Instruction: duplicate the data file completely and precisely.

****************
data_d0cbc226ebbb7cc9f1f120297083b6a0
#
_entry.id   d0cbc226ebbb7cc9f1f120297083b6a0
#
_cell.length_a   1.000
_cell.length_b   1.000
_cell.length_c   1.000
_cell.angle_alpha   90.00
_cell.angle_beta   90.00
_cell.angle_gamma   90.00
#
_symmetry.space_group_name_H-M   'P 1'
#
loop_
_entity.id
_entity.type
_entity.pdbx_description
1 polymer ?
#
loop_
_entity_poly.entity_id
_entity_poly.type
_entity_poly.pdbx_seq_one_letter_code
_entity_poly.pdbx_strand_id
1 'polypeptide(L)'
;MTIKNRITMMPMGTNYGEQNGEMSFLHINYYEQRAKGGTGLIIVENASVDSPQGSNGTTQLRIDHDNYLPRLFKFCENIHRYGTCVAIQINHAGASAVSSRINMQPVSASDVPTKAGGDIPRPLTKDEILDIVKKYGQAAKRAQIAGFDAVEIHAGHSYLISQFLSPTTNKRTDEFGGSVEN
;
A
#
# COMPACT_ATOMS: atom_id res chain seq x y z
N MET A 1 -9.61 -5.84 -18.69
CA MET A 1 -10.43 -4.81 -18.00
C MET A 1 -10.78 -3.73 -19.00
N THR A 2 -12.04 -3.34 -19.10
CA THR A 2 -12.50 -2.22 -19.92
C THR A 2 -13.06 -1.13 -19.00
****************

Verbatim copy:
data_d0cbc226ebbb7cc9f1f120297083b6a0
#
_entry.id   d0cbc226ebbb7cc9f1f120297083b6a0
#
_cell.length_a   1.000
_cell.length_b   1.000
_cell.length_c   1.000
_cell.angle_alpha   90.00
_cell.angle_beta   90.00
_cell.angle_gamma   90.00
#
_symmetry.space_group_name_H-M   'P 1'
#
loop_
_entity.id
_entity.type
_entity.pdbx_description
1 polymer ?
#
loop_
_entity_poly.entity_id
_entity_poly.type
_entity_poly.pdbx_seq_one_letter_code
_entity_poly.pdbx_strand_id
1 'polypeptide(L)'
;MTIKNRITMMPMGTNYGEQNGEMSFLHINYYEQRAKGGTGLIIVENASVDSPQGSNGTTQLRIDHDNYLPRLFKFCENIHRYGTCVAIQINHAGASAVSSRINMQPVSASDVPTKAGGDIPRPLTKDEILDIVKKYGQAAKRAQIAGFDAVEIHAGHSYLISQFLSPTTNKRTDEFGGSVEN
;
A
#
# COMPACT_ATOMS: atom_id res chain seq x y z
N MET A 1 -9.61 -5.84 -18.69
CA MET A 1 -10.43 -4.81 -18.00
C MET A 1 -10.78 -3.73 -19.00
N THR A 2 -12.04 -3.34 -19.10
CA THR A 2 -12.50 -2.22 -19.92
C THR A 2 -13.06 -1.13 -19.00